After eighteen months of planning and fundraising, twenty six students three staff and two families made the trip to Tahiti to compete in an annual Va’a (Waka Ama) competition. The competition is known as the Heiva.  It is Tahiti and its surrounding islands annual sporting and cultural competition. The Heiva has been running for 132 years and 2014 also doubled as the 30th anniversary of independence for Tahiti from France.  The Heiva is run over a six week period and consists of song and dance competitions, traditional games and competitions such as rock lifting and balancing, soccer and more importantly to Kaipara College, Va’a.
The Va’a component of the event was contested over two weekends. The first weekend was the V3 and V6 event. The U16 category competed over a 2600m course, while the U19 and open ages competed over a 3400m course. Highlights from the day were the Kaipara College U16 girls finishing second . The U16 girls V3 finished 5th and 10th  and the U19 girls V3 finished 5th and 9th.  The College U19 girls combined for the V6 event and finished 4th .  While the U19 boys were competitive their results were not as good as the girls. The U19 boys V6 finished 13th and 14th and the three V3 teams finishing 27th, 28th and 29th.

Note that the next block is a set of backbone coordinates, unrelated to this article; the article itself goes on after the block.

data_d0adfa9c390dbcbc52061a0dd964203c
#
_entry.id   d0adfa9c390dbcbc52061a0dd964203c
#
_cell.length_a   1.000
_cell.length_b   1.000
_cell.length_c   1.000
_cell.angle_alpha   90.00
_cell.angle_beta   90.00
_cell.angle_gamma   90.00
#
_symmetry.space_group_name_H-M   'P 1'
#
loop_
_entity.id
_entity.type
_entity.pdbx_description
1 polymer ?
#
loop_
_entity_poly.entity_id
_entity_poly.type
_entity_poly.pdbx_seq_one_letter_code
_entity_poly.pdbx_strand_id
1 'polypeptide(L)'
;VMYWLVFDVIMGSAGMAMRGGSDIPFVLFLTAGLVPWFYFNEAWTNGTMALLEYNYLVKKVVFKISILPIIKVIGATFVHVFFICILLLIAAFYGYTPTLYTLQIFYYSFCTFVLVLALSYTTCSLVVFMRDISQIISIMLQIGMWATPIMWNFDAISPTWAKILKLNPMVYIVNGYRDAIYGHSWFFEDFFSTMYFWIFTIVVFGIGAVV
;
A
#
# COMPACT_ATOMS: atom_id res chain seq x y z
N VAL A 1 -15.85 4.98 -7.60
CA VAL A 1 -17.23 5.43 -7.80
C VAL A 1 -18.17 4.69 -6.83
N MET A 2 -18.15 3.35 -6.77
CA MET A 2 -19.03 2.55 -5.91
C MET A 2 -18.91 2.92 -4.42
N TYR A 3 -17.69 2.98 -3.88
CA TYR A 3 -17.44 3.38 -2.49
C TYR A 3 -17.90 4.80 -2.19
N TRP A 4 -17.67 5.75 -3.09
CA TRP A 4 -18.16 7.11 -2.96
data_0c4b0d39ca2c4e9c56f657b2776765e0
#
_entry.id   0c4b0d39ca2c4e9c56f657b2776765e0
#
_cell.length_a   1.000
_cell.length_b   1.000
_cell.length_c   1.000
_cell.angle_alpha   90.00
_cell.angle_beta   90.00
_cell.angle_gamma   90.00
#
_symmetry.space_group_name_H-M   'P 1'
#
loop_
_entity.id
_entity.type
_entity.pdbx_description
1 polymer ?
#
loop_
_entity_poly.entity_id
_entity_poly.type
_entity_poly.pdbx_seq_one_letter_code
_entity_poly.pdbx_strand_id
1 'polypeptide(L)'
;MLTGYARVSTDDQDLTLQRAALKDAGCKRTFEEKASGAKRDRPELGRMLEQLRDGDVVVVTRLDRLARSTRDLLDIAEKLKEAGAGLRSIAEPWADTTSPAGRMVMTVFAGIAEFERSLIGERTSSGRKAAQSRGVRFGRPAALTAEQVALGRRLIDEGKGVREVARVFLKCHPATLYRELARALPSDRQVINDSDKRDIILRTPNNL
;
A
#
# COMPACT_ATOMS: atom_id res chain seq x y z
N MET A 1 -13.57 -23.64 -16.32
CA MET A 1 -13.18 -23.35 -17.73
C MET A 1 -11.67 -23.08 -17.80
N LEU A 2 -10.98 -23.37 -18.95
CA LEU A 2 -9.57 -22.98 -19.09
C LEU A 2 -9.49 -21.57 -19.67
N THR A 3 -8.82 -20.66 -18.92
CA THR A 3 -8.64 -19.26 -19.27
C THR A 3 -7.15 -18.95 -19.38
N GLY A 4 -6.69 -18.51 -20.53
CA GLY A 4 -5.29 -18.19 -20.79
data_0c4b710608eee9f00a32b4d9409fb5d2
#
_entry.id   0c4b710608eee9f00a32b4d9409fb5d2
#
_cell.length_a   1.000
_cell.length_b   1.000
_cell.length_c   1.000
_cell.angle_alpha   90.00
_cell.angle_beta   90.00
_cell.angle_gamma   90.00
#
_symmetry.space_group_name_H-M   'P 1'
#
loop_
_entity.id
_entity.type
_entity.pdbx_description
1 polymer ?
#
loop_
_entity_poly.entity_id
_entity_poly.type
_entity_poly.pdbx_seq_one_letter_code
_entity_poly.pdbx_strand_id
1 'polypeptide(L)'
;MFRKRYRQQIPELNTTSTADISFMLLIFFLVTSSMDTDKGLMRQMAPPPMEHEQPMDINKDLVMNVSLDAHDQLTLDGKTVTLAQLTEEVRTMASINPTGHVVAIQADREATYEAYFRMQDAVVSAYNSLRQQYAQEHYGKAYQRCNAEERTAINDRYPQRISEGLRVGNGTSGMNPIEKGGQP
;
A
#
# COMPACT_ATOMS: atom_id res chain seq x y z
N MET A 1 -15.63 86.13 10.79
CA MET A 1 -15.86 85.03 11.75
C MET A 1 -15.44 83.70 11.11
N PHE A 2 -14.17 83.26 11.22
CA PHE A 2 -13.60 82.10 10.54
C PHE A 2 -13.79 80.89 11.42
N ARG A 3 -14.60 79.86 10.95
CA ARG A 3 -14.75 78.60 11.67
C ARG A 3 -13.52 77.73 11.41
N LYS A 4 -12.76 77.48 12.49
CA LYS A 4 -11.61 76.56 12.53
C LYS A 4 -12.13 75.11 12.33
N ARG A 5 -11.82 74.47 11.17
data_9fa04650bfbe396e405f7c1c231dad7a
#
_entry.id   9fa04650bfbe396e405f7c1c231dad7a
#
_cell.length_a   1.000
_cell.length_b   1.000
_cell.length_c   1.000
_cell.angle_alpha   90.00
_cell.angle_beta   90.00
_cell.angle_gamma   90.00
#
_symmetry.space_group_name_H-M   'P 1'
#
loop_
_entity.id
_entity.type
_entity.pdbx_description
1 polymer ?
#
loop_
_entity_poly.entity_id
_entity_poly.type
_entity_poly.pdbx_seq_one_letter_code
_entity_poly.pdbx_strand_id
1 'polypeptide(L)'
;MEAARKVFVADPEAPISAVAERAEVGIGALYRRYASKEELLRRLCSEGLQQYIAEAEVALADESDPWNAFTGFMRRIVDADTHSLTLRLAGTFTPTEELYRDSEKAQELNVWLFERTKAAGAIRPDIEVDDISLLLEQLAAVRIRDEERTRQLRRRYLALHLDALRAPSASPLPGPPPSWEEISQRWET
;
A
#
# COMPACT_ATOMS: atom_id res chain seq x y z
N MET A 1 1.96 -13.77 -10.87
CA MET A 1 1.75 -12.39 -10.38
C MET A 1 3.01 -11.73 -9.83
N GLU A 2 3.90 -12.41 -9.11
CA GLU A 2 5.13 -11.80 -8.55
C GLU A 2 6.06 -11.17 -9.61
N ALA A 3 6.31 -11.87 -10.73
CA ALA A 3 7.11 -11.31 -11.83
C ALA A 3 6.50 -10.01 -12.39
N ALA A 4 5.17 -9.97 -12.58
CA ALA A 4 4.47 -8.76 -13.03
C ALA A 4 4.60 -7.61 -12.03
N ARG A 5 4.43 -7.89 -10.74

The following day the V1 and V16 events were contested. Our girls combined with some local Tahitian girls to form a U16 team to compete in the open women’s category. They finished a creditable 7th  The remainder of the day consisted of individuals competing in the V1 category, with the U16 girls Sophie Fisher and Carissa Mansell-Sawyers finishing 10th and 12th and Tara Mansell-Sawyers finishing 14th in the U19 girls.  The U19 boys, Billy Bowman, Jarel Hemehema and Ryan Cooper finished 66th, 71st and 73rd.   Boy the competition was tough!
The following weekend the marathon events were held. All junior boys and women were to compete together on Friday July 4th on a 21 km course, starting and finishing from Papeete. Both Kaipara College boys and girls teams finished with the same placing;  9th and 10th.
For all students and staff involved there were many highlights and lessons learned. Many of the girls learnt how to weave plants to make cultural uniforms as well as dance. Everyone involved learnt some French and Tahitian language as the trip progressed. And most importantly there was lots learnt about Waka Ama.
A clear highlight of the trip was the last day trip out to Moorea Island where we got to swim with the sharks and stingrays.